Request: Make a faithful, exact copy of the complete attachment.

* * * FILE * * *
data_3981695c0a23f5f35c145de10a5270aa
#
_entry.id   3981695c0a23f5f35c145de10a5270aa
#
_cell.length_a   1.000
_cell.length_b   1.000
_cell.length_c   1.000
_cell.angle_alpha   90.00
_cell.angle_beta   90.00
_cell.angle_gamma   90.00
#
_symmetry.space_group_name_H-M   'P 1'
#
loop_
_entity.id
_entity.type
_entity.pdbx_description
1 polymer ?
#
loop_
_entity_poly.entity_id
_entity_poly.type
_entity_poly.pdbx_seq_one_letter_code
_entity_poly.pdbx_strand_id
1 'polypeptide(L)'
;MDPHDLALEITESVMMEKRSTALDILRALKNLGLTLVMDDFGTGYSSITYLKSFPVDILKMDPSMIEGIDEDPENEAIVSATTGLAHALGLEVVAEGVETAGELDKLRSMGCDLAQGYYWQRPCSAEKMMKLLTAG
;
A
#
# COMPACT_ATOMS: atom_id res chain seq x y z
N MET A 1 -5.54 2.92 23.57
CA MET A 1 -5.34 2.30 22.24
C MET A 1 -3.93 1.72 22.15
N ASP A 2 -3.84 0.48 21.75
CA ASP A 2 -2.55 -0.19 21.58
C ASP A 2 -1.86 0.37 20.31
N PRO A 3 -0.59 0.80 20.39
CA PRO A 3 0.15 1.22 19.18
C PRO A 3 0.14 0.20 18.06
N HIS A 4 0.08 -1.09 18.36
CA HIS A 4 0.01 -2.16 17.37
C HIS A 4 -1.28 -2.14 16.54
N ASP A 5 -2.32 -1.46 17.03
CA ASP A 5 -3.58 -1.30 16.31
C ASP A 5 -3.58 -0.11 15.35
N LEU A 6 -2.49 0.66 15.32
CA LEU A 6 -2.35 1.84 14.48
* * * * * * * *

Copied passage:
data_3981695c0a23f5f35c145de10a5270aa
#
_entry.id   3981695c0a23f5f35c145de10a5270aa
#
_cell.length_a   1.000
_cell.length_b   1.000
_cell.length_c   1.000
_cell.angle_alpha   90.00
_cell.angle_beta   90.00
_cell.angle_gamma   90.00
#
_symmetry.space_group_name_H-M   'P 1'
#
loop_
_entity.id
_entity.type
_entity.pdbx_description
1 polymer ?
#
loop_
_entity_poly.entity_id
_entity_poly.type
_entity_poly.pdbx_seq_one_letter_code
_entity_poly.pdbx_strand_id
1 'polypeptide(L)'
;MDPHDLALEITESVMMEKRSTALDILRALKNLGLTLVMDDFGTGYSSITYLKSFPVDILKMDPSMIEGIDEDPENEAIVSATTGLAHALGLEVVAEGVETAGELDKLRSMGCDLAQGYYWQRPCSAEKMMKLLTAG
;
A
#
# COMPACT_ATOMS: atom_id res chain seq x y z
N MET A 1 -5.54 2.92 23.57
CA MET A 1 -5.34 2.30 22.24
C MET A 1 -3.93 1.72 22.15
N ASP A 2 -3.84 0.48 21.75
CA ASP A 2 -2.55 -0.19 21.58
C ASP A 2 -1.86 0.37 20.31
N PRO A 3 -0.59 0.80 20.39
CA PRO A 3 0.15 1.22 19.18
C PRO A 3 0.14 0.20 18.06
N HIS A 4 0.08 -1.09 18.36
CA HIS A 4 0.01 -2.16 17.37
C HIS A 4 -1.28 -2.14 16.54
N ASP A 5 -2.32 -1.46 17.03
CA ASP A 5 -3.58 -1.30 16.31
C ASP A 5 -3.58 -0.11 15.35
N LEU A 6 -2.49 0.66 15.32
CA LEU A 6 -2.35 1.84 14.48